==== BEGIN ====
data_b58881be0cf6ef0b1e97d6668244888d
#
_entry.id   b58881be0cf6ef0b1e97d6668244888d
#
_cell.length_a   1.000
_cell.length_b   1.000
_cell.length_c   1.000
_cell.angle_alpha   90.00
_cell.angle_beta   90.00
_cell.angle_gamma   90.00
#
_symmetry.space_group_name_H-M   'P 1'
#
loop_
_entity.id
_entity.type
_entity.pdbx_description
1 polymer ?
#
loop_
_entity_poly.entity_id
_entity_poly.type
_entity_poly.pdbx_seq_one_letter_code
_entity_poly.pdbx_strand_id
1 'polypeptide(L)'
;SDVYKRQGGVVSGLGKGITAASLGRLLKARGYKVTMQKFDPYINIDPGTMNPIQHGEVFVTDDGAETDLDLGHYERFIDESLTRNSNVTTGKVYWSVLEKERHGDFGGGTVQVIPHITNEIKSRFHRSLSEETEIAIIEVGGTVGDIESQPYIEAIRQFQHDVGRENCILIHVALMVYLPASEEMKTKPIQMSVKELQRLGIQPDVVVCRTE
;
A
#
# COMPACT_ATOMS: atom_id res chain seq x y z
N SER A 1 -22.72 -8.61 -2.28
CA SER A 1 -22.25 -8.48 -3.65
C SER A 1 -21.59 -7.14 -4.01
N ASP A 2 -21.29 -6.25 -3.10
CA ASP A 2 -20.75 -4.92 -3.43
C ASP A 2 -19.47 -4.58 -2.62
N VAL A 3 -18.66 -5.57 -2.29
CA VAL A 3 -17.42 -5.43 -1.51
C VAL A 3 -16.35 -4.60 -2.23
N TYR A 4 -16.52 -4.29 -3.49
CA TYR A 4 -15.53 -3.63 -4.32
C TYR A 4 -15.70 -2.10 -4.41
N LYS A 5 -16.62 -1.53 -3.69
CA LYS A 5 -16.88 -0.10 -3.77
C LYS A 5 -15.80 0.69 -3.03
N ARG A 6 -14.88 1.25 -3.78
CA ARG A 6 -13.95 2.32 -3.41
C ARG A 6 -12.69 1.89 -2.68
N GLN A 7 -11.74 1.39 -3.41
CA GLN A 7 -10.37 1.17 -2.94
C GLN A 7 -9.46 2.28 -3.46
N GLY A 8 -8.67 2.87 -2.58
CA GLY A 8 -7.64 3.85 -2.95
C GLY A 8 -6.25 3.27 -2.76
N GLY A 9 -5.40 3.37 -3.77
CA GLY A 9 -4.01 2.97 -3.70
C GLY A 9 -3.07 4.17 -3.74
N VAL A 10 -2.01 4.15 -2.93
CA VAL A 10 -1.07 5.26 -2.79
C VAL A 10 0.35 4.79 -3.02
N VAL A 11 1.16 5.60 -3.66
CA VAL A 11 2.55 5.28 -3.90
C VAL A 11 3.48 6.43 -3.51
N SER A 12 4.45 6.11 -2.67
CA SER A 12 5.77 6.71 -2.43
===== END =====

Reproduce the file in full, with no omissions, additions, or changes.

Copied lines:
data_b58881be0cf6ef0b1e97d6668244888d
#
_entry.id   b58881be0cf6ef0b1e97d6668244888d
#
_cell.length_a   1.000
_cell.length_b   1.000
_cell.length_c   1.000
_cell.angle_alpha   90.00
_cell.angle_beta   90.00
_cell.angle_gamma   90.00
#
_symmetry.space_group_name_H-M   'P 1'
#
loop_
_entity.id
_entity.type
_entity.pdbx_description
1 polymer ?
#
loop_
_entity_poly.entity_id
_entity_poly.type
_entity_poly.pdbx_seq_one_letter_code
_entity_poly.pdbx_strand_id
1 'polypeptide(L)'
;SDVYKRQGGVVSGLGKGITAASLGRLLKARGYKVTMQKFDPYINIDPGTMNPIQHGEVFVTDDGAETDLDLGHYERFIDESLTRNSNVTTGKVYWSVLEKERHGDFGGGTVQVIPHITNEIKSRFHRSLSEETEIAIIEVGGTVGDIESQPYIEAIRQFQHDVGRENCILIHVALMVYLPASEEMKTKPIQMSVKELQRLGIQPDVVVCRTE
;
A
#
# COMPACT_ATOMS: atom_id res chain seq x y z
N SER A 1 -22.72 -8.61 -2.28
CA SER A 1 -22.25 -8.48 -3.65
C SER A 1 -21.59 -7.14 -4.01
N ASP A 2 -21.29 -6.25 -3.10
CA ASP A 2 -20.75 -4.92 -3.43
C ASP A 2 -19.47 -4.58 -2.62
N VAL A 3 -18.66 -5.57 -2.29
CA VAL A 3 -17.42 -5.43 -1.51
C VAL A 3 -16.35 -4.60 -2.23
N TYR A 4 -16.52 -4.29 -3.49
CA TYR A 4 -15.53 -3.63 -4.32
C TYR A 4 -15.70 -2.10 -4.41
N LYS A 5 -16.62 -1.53 -3.69
CA LYS A 5 -16.88 -0.10 -3.77
C LYS A 5 -15.80 0.69 -3.03
N ARG A 6 -14.88 1.25 -3.78
CA ARG A 6 -13.95 2.32 -3.41
C ARG A 6 -12.69 1.89 -2.68
N GLN A 7 -11.74 1.39 -3.41
CA GLN A 7 -10.37 1.17 -2.94
C GLN A 7 -9.46 2.28 -3.46
N GLY A 8 -8.67 2.87 -2.58
CA GLY A 8 -7.64 3.85 -2.95
C GLY A 8 -6.25 3.27 -2.76
N GLY A 9 -5.40 3.37 -3.77
CA GLY A 9 -4.01 2.97 -3.70
C GLY A 9 -3.07 4.17 -3.74
N VAL A 10 -2.01 4.15 -2.93
CA VAL A 10 -1.07 5.26 -2.79
C VAL A 10 0.35 4.79 -3.02
N VAL A 11 1.16 5.60 -3.66
CA VAL A 11 2.55 5.28 -3.90
C VAL A 11 3.48 6.43 -3.51
N SER A 12 4.45 6.11 -2.67
CA SER A 12 5.77 6.71 -2.43